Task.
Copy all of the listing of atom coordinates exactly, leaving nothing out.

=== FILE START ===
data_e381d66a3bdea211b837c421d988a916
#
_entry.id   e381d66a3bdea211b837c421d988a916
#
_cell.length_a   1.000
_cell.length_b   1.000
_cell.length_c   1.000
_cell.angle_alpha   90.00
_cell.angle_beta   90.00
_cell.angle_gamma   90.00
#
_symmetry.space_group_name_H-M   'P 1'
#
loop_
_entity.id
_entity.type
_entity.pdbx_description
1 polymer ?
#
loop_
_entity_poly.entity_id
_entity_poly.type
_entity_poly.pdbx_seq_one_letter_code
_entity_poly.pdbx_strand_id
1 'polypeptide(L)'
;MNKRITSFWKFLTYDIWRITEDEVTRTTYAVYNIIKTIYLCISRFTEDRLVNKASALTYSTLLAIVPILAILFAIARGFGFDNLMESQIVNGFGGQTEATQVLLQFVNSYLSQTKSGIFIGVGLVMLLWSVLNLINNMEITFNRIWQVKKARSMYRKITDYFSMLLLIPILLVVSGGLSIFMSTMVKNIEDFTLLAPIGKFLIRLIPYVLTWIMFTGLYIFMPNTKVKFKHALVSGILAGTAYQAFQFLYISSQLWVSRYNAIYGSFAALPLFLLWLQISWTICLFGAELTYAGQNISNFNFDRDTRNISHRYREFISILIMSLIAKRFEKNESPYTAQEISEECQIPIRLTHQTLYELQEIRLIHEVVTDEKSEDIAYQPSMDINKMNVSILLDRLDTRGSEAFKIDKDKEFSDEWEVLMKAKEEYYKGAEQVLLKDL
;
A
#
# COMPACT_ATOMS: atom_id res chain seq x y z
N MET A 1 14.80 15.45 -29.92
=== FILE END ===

data_e381d66a3bdea211b837c421d988a916
#
_entry.id   e381d66a3bdea211b837c421d988a916
#
_cell.length_a   1.000
_cell.length_b   1.000
_cell.length_c   1.000
_cell.angle_alpha   90.00
_cell.angle_beta   90.00
_cell.angle_gamma   90.00
#
_symmetry.space_group_name_H-M   'P 1'
#
loop_
_entity.id
_entity.type
_entity.pdbx_description
1 polymer ?
#
loop_
_entity_poly.entity_id
_entity_poly.type
_entity_poly.pdbx_seq_one_letter_code
_entity_poly.pdbx_strand_id
1 'polypeptide(L)'
;MNKRITSFWKFLTYDIWRITEDEVTRTTYAVYNIIKTIYLCISRFTEDRLVNKASALTYSTLLAIVPILAILFAIARGFGFDNLMESQIVNGFGGQTEATQVLLQFVNSYLSQTKSGIFIGVGLVMLLWSVLNLINNMEITFNRIWQVKKARSMYRKITDYFSMLLLIPILLVVSGGLSIFMSTMVKNIEDFTLLAPIGKFLIRLIPYVLTWIMFTGLYIFMPNTKVKFKHALVSGILAGTAYQAFQFLYISSQLWVSRYNAIYGSFAALPLFLLWLQISWTICLFGAELTYAGQNISNFNFDRDTRNISHRYREFISILIMSLIAKRFEKNESPYTAQEISEECQIPIRLTHQTLYELQEIRLIHEVVTDEKSEDIAYQPSMDINKMNVSILLDRLDTRGSEAFKIDKDKEFSDEWEVLMKAKEEYYKGAEQVLLKDL
;
A
#
# COMPACT_ATOMS: atom_id res chain seq x y z
N MET A 1 14.80 15.45 -29.92